By now, you've probably seen the awful favorable/unfavorable numbers for the presidential frontrunners in our new NBC/WSJ poll. Trump is at 24%-65% (-41) -- the worst rating for a major presidential candidate in the history of our poll. Hillary Clinton is at 32%-56% (-24), down 11 total points from a month ago. And Ted Cruz at 26%-49% (-23). These terrible numbers will make it VERY hard for the next president to govern. But one of the explanations for these poor numbers -- though certainly not the only reason -- is the friendly fire they've taken from within the party as the primary season has gone on. Just look at these numbers inside the poll's crosstabs, from best to worse:
- Sanders's fav/unfav among Clinton voters: 60%-19% (+41)
- Kasich's fav/unfav among Cruz voters: 35%-17% (+18)
- Kasich's fav/unfav among Trump voters: 28%-21% (+7)
- Clinton's fav/unfav among Sanders voters: 40%-41% (-1)
- Cruz's fav/unfav among Trump voters: 30%-46% (-16)
- Trump's fav/unfav among Cruz voters: 25%-56% (-31)
- Trump's fav/unfav amon Kasich voters: 10%-71% (-61)
Folks, this also partly explains why Kasich (at 31%-19% overall) and Sanders (45%-36%) are the two most popular presidential candidates in our poll: They're not getting hit as much from within the party. By comparison, here are the intraparty fav/unfav scores for Barack Obama and Hillary Clinton in the April 2008 NBC/WSJ poll, after that primary battle had taken a nasty turn:
- Obama's fav/unfav among Clinton voters: 45%-34% (+11)
- Clinton's fav/unfav among Obama voters: 45%-37% (+8)
How does Sanders land the plane?
Given the numbers above, it will be interesting to see the rhetoric coming from Sanders and his campaign if they end up losing New York by double digits. Sanders has EARNED the right to have a voice within the Democratic Party going forward. But what does he want? And will he do it in a way that can maximize influencing the party? Because things like this doesn't help win friends and influence people inside your own party. The Washington Post : "Bernie Sanders accused rival Hillary Clinton on Monday of appearing to violate campaign finance laws with her expansive use of a joint fundraising committee set up last year with the national party. The controversy seemed to further sour relations between the two Democratic hopefuls at a point in the campaign where their patience with one another had already worn extremely thin, as evidenced by their testy debate in Brooklyn this week." In a conference call with reporters, per NBC's Kristen Welker and Andrea Mitchell, Clinton campaign manager Robby Mook categorically denied the Sanders camp's allegations. Mook added, "We expect that Secretary Clinton will be the nominee, particularly after tomorrow. Sen. Sanders and his campaign need to decide if they're going to continue on this line of attack. He needs to decide if he wants to continue making attacks on the Democratic Party itself and on allied groups like Planned Parenthood."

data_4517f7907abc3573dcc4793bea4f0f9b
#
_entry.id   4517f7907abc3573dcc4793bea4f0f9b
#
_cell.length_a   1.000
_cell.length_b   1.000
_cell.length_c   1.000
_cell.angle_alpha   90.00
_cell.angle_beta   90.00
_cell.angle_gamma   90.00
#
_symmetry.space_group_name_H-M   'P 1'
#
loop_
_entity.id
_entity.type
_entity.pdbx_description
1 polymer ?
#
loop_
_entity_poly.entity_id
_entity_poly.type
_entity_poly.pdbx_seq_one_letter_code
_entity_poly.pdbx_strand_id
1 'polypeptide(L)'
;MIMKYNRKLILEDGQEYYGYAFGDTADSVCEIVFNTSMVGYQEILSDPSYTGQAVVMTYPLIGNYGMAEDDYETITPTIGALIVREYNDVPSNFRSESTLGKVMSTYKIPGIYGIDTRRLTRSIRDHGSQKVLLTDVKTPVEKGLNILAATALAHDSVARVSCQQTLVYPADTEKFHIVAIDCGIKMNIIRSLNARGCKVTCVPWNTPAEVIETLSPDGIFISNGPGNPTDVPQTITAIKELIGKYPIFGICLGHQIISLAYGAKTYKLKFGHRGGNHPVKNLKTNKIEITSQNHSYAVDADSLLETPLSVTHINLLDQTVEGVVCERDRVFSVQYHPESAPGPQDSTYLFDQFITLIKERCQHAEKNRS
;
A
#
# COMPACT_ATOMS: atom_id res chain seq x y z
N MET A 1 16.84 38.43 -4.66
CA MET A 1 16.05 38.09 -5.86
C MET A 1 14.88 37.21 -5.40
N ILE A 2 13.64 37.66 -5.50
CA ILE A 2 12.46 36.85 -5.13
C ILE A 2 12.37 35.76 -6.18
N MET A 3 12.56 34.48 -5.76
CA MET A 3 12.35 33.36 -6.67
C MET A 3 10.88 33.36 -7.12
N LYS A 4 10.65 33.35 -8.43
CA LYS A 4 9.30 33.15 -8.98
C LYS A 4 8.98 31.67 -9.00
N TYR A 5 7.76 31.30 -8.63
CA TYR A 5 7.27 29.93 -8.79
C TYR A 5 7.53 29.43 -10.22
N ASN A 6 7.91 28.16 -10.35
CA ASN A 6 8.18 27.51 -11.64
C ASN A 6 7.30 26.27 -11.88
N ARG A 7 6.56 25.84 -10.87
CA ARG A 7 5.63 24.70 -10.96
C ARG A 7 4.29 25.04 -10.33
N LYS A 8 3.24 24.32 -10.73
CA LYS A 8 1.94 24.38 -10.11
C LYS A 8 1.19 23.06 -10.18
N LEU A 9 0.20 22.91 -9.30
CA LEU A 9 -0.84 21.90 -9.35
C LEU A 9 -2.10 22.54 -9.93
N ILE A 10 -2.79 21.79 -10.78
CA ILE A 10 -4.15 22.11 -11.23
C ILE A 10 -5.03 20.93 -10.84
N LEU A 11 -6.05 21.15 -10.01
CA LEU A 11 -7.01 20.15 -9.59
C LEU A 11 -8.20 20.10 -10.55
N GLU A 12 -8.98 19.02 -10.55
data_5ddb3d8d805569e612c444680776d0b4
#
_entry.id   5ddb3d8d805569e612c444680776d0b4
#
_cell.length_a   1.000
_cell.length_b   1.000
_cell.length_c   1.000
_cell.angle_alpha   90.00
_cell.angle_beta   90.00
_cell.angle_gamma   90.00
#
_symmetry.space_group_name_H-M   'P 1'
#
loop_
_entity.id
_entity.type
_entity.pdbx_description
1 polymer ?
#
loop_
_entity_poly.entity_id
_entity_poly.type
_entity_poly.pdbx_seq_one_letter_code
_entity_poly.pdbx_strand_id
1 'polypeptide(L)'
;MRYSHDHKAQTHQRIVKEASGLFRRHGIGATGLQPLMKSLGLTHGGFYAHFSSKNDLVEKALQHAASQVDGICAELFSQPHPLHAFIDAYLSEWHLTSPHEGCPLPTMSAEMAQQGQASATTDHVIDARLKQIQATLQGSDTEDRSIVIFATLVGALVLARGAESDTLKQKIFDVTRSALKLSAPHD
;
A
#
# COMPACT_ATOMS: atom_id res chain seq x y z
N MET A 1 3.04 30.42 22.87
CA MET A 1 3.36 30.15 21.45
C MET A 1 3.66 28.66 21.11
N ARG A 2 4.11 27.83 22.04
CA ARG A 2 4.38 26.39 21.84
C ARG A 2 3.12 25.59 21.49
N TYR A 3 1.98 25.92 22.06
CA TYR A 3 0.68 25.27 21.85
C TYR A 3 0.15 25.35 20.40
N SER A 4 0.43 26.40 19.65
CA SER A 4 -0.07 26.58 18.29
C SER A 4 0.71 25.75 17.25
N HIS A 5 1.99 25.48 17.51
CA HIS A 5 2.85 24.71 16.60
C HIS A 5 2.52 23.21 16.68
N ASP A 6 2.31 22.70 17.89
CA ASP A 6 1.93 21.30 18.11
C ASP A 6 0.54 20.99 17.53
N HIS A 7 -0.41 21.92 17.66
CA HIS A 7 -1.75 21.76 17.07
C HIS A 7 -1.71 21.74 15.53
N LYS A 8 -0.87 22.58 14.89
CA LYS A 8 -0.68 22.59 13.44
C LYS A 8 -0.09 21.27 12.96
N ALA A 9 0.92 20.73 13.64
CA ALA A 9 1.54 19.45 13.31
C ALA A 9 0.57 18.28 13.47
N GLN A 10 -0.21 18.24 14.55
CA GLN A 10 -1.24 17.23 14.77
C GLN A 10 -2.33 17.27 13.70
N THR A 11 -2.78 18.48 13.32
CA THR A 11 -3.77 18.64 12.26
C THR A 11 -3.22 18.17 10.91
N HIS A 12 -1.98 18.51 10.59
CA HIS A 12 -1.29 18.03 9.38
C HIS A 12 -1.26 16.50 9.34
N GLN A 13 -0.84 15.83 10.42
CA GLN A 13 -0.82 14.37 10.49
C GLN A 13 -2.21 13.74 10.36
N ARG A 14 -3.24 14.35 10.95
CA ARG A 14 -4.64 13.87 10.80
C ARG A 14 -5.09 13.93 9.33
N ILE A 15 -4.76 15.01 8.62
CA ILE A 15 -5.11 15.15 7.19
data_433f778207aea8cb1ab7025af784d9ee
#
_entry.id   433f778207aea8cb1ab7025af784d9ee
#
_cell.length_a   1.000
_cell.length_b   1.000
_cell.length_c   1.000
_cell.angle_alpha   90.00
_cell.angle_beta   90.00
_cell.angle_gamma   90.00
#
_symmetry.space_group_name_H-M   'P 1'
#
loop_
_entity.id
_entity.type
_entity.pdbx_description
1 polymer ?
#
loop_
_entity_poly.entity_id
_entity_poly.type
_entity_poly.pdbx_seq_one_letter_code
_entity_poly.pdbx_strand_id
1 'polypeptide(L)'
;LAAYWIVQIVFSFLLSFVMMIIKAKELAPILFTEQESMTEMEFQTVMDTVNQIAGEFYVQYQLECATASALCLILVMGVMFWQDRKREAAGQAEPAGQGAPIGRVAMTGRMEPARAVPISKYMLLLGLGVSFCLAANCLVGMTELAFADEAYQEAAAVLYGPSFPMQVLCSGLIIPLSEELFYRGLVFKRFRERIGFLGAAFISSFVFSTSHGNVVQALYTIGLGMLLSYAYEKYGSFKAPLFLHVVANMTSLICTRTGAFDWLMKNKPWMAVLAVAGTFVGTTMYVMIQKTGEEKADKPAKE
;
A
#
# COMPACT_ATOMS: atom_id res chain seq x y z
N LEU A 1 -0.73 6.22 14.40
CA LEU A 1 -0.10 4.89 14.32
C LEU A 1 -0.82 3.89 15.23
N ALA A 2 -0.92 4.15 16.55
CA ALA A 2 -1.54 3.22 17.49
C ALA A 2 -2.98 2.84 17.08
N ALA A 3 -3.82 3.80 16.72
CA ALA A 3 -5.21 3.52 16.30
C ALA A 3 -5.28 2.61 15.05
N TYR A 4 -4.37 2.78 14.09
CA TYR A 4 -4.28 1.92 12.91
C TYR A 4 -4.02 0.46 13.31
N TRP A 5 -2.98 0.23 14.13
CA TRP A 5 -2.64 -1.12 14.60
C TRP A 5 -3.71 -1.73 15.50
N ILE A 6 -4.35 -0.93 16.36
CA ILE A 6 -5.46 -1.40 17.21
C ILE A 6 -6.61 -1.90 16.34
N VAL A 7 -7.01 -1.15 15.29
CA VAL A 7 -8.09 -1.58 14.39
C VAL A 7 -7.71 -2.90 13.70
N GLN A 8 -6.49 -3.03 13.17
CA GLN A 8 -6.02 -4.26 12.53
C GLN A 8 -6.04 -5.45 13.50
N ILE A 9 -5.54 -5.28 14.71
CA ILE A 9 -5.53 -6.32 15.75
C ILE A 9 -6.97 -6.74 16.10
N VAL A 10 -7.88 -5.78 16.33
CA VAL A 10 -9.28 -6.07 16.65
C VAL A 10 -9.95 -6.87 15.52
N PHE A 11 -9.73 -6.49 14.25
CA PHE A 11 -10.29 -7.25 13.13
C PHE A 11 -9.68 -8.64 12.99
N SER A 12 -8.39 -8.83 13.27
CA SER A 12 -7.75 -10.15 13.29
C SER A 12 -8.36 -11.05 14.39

NBC/WSJ poll: 52% want Senate to vote on filling SCOTUS vacancy this year
Finally, a majority of voters now say that they believe the United States Senate should vote on President Barack Obama's nominee to fill the vacancy on the Supreme Court, according to a new NBC News/ Wall Street Journal poll. In the poll, 52% of registered voters said that the Senate should vote on the nomination of Merrick Garland, whom Obama tapped for the job last month. Three in ten say that lawmakers should leave the court seat vacant until the next president takes office, and 18% have no opinion.
On the trail
Hillary Clinton gives a speech at the Building Trades Union Conference in DC before holding her Election Watch party in New York… Bernie Sanders campaigns in Pennsylvania, including holding a 7:00 pm ET rally at Penn State… Donald Trump will be in New York tonight… Ted Cruz stumps in Philly… And John Kasich hits both Pennsylvania and Maryland.